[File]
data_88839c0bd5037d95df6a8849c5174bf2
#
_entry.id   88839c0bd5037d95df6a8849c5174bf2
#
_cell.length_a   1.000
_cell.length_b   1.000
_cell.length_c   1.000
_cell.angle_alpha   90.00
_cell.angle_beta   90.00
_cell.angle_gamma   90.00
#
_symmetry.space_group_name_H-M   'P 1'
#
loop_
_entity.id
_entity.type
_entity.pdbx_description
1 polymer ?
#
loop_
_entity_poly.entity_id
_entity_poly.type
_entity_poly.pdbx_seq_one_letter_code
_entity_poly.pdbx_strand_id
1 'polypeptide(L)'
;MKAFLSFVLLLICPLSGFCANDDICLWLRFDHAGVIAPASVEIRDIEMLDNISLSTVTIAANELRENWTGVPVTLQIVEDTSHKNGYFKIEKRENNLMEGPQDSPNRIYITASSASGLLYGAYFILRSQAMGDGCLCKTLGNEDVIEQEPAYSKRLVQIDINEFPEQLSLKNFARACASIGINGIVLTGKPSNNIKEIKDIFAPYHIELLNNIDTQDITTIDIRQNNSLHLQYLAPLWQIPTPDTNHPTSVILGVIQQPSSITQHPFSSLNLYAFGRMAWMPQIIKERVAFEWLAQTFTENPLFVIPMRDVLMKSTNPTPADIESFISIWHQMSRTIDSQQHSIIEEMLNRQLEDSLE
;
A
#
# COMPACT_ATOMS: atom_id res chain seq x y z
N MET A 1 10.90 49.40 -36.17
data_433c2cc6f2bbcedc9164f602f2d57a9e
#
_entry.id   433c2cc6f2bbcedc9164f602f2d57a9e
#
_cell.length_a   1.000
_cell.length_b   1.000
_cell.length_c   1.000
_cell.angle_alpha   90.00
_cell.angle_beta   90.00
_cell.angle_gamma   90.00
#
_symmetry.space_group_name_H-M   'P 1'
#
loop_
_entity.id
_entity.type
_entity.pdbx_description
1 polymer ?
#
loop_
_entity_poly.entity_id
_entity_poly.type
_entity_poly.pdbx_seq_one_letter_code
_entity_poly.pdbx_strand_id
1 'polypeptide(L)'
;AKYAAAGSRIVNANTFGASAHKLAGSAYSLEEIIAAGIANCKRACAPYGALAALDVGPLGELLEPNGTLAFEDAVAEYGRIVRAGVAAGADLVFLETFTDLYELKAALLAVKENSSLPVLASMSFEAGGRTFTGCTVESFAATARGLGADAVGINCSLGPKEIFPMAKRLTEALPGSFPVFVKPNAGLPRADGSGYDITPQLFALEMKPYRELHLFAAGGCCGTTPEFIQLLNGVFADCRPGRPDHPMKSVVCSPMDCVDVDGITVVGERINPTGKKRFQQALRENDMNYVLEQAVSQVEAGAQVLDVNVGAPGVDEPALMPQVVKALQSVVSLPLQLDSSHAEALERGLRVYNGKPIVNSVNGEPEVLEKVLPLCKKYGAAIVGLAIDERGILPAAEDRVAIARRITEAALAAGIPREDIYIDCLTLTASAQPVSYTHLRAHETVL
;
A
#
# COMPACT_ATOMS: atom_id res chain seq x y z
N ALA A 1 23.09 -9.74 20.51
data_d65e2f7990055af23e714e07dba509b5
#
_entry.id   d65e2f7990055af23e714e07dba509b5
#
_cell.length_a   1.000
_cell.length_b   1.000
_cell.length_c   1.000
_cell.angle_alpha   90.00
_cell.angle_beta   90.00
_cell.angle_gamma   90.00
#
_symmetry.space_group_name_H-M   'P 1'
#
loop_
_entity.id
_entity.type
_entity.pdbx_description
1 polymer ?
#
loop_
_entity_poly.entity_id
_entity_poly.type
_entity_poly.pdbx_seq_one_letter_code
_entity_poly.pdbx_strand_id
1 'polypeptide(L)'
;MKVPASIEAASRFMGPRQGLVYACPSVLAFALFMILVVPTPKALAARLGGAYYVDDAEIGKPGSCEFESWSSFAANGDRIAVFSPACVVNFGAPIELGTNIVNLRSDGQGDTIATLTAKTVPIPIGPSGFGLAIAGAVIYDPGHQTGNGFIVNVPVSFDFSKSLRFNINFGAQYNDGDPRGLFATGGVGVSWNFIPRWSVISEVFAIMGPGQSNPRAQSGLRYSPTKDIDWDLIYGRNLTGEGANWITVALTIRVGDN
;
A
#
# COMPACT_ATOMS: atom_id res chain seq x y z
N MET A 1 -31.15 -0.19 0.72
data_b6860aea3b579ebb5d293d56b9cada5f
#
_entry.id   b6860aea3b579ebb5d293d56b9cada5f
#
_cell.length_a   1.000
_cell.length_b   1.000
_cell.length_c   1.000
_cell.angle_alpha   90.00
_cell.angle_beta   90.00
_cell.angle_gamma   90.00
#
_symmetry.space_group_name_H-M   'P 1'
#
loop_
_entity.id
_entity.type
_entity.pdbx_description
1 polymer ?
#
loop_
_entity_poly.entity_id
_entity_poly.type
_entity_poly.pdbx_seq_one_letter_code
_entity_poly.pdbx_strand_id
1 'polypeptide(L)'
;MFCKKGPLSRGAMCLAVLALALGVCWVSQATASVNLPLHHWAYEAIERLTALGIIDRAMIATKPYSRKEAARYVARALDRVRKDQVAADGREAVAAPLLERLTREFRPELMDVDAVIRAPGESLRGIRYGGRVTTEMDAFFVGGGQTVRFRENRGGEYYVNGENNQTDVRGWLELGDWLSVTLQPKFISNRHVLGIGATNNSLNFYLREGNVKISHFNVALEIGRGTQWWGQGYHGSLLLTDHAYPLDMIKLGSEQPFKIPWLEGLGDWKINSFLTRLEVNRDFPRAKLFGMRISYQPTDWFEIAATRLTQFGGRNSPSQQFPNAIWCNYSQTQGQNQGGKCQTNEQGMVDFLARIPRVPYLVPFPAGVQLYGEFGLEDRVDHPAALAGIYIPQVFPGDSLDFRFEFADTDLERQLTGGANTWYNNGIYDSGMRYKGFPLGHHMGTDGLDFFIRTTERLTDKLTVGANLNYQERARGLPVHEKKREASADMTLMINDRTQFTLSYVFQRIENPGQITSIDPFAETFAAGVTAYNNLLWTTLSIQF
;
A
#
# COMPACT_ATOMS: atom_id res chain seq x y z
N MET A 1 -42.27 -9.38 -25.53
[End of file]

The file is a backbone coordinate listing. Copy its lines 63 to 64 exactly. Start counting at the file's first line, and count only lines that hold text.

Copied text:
data_d65e2f7990055af23e714e07dba509b5
#